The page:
Facing the prospect of being offline for five days during our upcoming trip to NYC, I began to want one. I decided to find out more about them.
Several things surprised me. Some of them have small solid-state drives, two or more gigs in capacity, rather than conventional, spinning hard-drives, making them less fragile than other portables. Many of them have versions of Linux installed, rather than Microsoft Windows.
CompUSA has a video review of the new Asus Eee PC 4G Surf that gives you an idea of what the Xandros Linux + KDE desktop looks like.
I installed and used Linux in 1999 in graduate school, when it was still rather daunting. I will never forget the rock-solid connectivity I had with Linux in those 56k dial-up days, when I was taking distance-learning courses.
This thing is amazing. You buy it, turn it on, and it works. It's got Open Office installed, the Sun Microsystems open source office suite, which I use at home in the form of IBM's Lotus Symphony. But these little machines are ideal not for offline, client-side work, but for cloud computing.
The Internet has matured to the point where the cloud network is a reality now. You can trust Google and other "Web 2.0" networks such as YouTube to store your work for you. We are currently offering a course on how to use Google Docs at the library. You may no longer need a big hard drive for file storage and client software on a mobile computer.
That is what excites me about netbooks for public-access computing, and that is surely why I am seeing so many of them at the library. It is easy to forget that millions of people do not have jobs that come with a desk and a networked PC. Our public-access PC's and our wireless network at the library are used by travelers, by students, and by people who are unable to afford and/or to set up an Internet PC at home. They use web-mail exclusively. They keep their files on floppies, CD's and Flash drives. We should make sure that our patrons know about netbooks as an option, if they are dissatisfied with the access they are getting with the library's public-access PC's.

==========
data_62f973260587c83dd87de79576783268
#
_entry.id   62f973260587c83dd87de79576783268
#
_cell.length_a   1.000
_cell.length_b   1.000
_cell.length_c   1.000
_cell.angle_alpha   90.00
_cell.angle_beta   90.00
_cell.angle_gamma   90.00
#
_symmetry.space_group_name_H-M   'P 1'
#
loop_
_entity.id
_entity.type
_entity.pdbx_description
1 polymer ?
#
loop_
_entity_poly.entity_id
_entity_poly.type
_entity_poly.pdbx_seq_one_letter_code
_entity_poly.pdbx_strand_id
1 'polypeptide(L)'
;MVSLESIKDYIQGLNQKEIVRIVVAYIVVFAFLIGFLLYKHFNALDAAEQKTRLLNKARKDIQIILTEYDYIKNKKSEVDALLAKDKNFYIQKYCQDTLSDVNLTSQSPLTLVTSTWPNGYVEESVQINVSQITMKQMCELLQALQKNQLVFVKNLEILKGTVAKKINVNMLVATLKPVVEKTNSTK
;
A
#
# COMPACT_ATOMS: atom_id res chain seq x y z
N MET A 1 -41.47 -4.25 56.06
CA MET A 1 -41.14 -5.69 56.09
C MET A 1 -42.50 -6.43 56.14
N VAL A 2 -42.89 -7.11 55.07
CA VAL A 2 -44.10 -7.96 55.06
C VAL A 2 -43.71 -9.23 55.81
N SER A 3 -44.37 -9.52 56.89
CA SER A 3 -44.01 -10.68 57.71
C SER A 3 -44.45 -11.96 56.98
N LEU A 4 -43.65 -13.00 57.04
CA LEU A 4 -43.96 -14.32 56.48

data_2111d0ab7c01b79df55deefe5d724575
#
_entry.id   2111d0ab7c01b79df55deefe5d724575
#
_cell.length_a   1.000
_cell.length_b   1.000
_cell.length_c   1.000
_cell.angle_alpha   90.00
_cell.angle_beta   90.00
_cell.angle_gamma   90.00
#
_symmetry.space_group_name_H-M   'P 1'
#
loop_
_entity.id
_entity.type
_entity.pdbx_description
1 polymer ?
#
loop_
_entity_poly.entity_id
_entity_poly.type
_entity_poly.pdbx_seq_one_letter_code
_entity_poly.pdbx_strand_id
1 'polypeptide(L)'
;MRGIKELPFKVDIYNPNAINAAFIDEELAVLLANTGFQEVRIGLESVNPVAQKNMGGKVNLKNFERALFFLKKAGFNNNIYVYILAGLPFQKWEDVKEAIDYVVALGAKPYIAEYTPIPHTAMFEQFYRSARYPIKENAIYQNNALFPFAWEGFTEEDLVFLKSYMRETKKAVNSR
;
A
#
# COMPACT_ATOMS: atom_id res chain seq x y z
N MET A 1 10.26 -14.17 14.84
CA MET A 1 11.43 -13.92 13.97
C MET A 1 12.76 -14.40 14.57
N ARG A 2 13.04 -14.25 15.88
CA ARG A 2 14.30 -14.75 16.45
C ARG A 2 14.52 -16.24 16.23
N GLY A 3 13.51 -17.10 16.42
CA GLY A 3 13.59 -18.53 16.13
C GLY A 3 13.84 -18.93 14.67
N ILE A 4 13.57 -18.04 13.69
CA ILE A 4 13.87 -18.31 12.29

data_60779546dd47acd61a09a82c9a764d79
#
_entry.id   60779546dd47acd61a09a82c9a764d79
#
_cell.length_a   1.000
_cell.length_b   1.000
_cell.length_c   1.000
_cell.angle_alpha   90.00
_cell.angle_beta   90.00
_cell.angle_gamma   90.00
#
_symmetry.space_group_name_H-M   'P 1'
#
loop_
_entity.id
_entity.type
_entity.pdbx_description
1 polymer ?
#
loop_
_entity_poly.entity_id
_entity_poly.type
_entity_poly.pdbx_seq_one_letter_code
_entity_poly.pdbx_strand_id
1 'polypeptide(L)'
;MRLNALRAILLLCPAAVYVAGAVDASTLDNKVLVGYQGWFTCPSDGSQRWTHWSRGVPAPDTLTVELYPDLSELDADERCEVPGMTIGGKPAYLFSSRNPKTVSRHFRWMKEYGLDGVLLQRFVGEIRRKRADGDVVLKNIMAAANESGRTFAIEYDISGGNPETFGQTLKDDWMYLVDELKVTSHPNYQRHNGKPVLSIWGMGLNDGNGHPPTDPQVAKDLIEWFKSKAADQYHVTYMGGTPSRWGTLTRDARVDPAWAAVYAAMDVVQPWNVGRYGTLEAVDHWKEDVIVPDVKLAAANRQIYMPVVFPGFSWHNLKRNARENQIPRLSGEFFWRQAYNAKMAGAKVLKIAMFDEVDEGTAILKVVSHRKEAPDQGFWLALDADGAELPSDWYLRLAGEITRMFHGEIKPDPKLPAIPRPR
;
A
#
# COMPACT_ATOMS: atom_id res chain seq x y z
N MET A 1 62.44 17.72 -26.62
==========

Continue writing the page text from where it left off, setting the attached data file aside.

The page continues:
The downside I see is that users who are not tech-savvy may not understand that the ubiquitous Windows-compatible programs available online will not work with a Linux netbook. One hopes that sales staff will make that clear.
There are Windows XP-based netbooks as well, but this kind of machine cannot hope to reproduce all the features of a full-sized laptop, and some buyers are bound to be disappointed. Already, as more manufacturers enter the netbook space, you can see feature creep: larger screens, more storage.
Larry Dignan at ZDNet said back in June that he thought $200 was about the right price point, and I have to agree. They are going for around $400+- now. At $200 for a stripped-down, dedicated "cloud machine", I would probably be taking one with me to NYC. He predicts a netbook/smartphone war, but I am not so sure. I think that the two appeal to different groups of users.
But I don't really fit the profile for a netbook user. We have a conventional network at the library. I can access my files anywhere within the library system. I don't take work home much, where I have a decent desktop PC with broadband cable access. I only travel a few times a year.
Honest Tea bottle cap oracle:
"Even if I knew tomorrow the world would go to pieces, I would still plant my apple tree."